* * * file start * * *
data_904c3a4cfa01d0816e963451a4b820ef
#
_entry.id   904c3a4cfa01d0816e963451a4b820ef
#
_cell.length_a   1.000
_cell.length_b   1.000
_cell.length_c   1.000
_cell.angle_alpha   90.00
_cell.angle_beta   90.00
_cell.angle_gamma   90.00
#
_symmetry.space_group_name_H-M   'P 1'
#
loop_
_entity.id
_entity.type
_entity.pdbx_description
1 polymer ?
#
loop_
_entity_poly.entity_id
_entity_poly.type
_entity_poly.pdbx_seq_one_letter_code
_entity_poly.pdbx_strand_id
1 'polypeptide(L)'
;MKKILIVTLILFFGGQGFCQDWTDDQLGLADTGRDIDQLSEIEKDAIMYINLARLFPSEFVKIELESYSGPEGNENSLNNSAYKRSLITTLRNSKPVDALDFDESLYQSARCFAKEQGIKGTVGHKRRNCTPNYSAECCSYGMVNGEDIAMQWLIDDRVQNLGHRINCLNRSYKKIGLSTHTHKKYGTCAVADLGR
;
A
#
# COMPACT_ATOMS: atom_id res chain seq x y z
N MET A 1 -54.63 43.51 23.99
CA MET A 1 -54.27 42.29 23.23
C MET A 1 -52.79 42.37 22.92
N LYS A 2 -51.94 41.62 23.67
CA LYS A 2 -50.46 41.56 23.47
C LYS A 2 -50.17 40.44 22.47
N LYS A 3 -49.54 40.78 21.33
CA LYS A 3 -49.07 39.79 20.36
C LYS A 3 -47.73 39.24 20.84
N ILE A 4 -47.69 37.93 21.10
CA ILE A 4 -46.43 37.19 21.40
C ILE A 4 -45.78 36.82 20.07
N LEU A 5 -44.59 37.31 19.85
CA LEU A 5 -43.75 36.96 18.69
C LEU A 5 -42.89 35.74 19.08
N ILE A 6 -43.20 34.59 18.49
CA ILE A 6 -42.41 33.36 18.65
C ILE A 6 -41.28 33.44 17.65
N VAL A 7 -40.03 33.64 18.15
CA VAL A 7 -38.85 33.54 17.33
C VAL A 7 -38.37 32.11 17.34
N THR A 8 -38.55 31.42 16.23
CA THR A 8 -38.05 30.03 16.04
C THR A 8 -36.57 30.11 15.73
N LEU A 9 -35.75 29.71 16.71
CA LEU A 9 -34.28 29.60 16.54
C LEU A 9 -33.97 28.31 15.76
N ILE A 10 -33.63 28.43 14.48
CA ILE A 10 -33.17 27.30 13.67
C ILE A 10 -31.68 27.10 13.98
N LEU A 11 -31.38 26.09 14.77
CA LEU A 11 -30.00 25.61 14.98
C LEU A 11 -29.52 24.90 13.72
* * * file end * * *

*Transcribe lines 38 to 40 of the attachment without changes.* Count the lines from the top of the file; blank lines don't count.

CA LYS A 3 -49.07 39.79 20.36
C LYS A 3 -47.73 39.24 20.84
N ILE A 4 -47.69 37.93 21.10